Fire Fighter Cancer Foundation
Working To Extinguish Firefighter Cancer Since 2004
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  • Disease Testing Dogs - Breath Testing Program
    Updated On: Mar 15, 2017

    Published Articles:

    Can Dogs Sniff Out Cancer?
    In The News/ By Tamanna Khare - click here.

     

    Colorectal Cancer Screening with Odor Material by Canine Scent Detection
    Gut published online; Publication Date: 31 January 2011

    A labrador retriever was trained to detect colorectal cancer from exhaled breath samples and watery stool samples. The dog’s sensitivity using exhaled breath samples compared with conventional diagnosis by colonoscopy was 91% and the specificity was 99%. The sensitivity using stool samples was 97% and the specificity was 99%.
    Read the entire article by clicking here.

    Characteristic Odor in the Blood Reveals Ovarian Carcinoma
    Published in BioMed Central; Publication Date: 24 November 2010

    Two dogs were specially trained to detect ovarian cancer tissues and blood from patients with ovarian carcinoma. The tissue tests showed sensitivity of 100% and specificity of 95%, while the blood tests showed sensitivity of 100% and specificity of 98%.
    Read the entire article by clicking here.

    Olfactory Detection of Prostate Cancer by Dogs Sniffing Urine: A Step Forward in Early Diagnosis
    Published online in European Urology; Publication Date: 15 October 2010

    A Belgian Malinois shepherd was trained to detect prostate cancer from urine samples. The sensitivity and specificity were both 91%. In addition, the dog detected prostate cancer in one of the “healthy” control subjects who had been previously cleared by a biopsy.
      Read the entire article by clicking here.

    Diagnostic Accuracy of Canine Scent Detection in Early- and Late-Stage Lung and Breast Cancers
    Published in Integrative Cancer Therapies
    Publication Date: March 2006


    Five dogs were trained to detect Breast and lung from exhaled breath samples. Compared to biopsy-confirmed conventional diagnosis, the dogs overall sensitivity and specificity for lung cancer was 99%. For Breast cancer their overall sensitivity was 88% and their specificity was 98%. In addition, the dogs repeatedly alerted to a “healthy” control sample who was diagnosed with breast cancer 18 months later.
      Read the entire article by clicking here.

    Olfactory Detection of Human Bladder Cancer by Dogs: Proof of Principle Study
    Published in BMJ
    Publication Date: 14 July 2004


    Six dogs were trained to detect bladder cancer from urine samples. Their mean success rate was 41%, compared with 14% expected by chance alone.  Read the entire article by clicking here.


    Canine scent detection in the diagnosis of lung cancer: Revisiting a puzzling phenomenon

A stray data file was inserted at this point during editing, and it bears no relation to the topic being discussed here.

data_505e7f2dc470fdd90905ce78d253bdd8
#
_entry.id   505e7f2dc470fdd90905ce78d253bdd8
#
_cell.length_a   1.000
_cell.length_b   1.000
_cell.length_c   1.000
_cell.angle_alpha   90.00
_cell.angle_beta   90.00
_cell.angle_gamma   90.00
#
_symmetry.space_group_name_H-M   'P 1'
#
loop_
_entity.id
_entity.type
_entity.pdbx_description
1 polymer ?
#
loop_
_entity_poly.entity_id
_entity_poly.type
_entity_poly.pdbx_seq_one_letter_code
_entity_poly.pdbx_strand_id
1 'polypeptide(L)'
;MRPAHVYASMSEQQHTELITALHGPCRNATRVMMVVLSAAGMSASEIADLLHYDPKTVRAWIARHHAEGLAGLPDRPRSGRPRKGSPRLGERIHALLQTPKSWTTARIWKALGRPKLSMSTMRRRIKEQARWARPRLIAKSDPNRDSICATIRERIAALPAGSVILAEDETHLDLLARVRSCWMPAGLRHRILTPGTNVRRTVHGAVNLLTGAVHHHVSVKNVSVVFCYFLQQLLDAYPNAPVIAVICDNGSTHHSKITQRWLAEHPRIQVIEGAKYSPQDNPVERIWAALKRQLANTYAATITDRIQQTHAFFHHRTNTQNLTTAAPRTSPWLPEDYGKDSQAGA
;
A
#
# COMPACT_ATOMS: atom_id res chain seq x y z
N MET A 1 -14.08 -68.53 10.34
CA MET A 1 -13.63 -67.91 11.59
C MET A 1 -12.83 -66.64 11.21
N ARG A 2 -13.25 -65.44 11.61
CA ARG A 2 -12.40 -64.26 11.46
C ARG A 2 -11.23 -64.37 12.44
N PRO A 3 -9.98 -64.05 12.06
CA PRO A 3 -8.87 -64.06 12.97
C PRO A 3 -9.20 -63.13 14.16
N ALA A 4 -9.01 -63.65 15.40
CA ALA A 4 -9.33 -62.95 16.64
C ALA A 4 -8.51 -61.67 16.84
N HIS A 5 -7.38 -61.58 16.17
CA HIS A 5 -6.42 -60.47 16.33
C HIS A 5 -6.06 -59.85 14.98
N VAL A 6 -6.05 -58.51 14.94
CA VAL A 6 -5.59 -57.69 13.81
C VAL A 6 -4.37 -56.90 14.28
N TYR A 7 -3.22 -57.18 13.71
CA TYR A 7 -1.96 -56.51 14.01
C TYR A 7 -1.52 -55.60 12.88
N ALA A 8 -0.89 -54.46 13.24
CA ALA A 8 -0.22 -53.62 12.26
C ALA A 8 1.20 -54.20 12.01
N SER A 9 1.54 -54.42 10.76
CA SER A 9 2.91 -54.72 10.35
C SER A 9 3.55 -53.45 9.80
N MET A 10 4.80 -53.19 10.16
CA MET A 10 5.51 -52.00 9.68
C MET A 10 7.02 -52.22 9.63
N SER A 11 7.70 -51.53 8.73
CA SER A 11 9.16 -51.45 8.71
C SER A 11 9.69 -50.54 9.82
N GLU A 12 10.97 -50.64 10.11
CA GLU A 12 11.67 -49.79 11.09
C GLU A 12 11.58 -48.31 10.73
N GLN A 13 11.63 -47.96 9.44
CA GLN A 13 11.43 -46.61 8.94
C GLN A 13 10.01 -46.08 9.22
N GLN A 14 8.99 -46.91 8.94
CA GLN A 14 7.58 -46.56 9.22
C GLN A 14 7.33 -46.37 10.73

Rainer Ehmann1 *, Enole Boedeker2 *, Uwe Friedrich3, Jutta Sagert3, Jürgen Dippon4,Godehard Friedel2, Thorsten Walles2*both authors contributed equally1 Ambulante Pneumologie, Rotebuehlplatz 19, 70178 Stuttgart, Germany.2 Department of General Thoracic Surgery, Schillerhoehe Hospital, Solitudestrasse 18, 70839Gerlingen, Germany.3 TeamCanin, An der Burg 1, 79843 Loeffingen, Germany.4 Department of Mathematics, University of Stuttgart, Pfaffenwaldring 57, 70569 Stuttgart.Germany


    Questions & Answers

    Q. Who is eligible to participate in the research study?
    A. All members of fire and emergency medical services and their families

    Q. What is the cost to participate in the program?
    A. A donation is accepted to offset materials, shipping charges, administrative costs.


    Q. Which cancers are being tested?
    A. All cancers (skin cancer to the most common and aggressive).

    Q. Can I be tested if I have a confirmed cancer and are receiving treatment?
    A. Yes. Please advise testing proctor of cancer status (testing efficiency may be altered by cancer treatment).

    Q. What if I have a "detection" from my breath sample?
    A. Each participant is contacted and a 2nd screening is completed.

    Q. Is there a chance of a false negative or false positive?
    A. Yes. Research continues into the influence of inflammatory diseases, medication use, recent surgery, or injury on the body's biomarkers that affect odors transmitted through the breath.


    Q. What should I do if a 2nd breath sample is positive?
    A. You will be contacted by the Fire Fighter Cancer Foundation, assigned an advocate, and offered a variety of assistance options for follow-up.

    Q. What types of assistance are available?
    A. Referral to firefighter cancer screening hospital centers, participation in focus groups, and access to Fire Fighter Cancer Foundation resources.

    Q. Is my information confidential?
    A. Yes. Public reporting will consist of trending by age range, sex, responder or family, and region of testing.

    Q. Where can I find my test results?
    A. A new member only login section is under construction. If you are part of our initial test groups please contact the your local organizer or one of the program contacts below.

    Q. Who are my program contacts?
    A. Coordinator:

    Cindy Ell, FFCF President
    302.420.8348

    cell@ffcancer.org

    Chris Foley, FFCF Secretary
    860.655.4206
    cfoley@ffcancer.org

     


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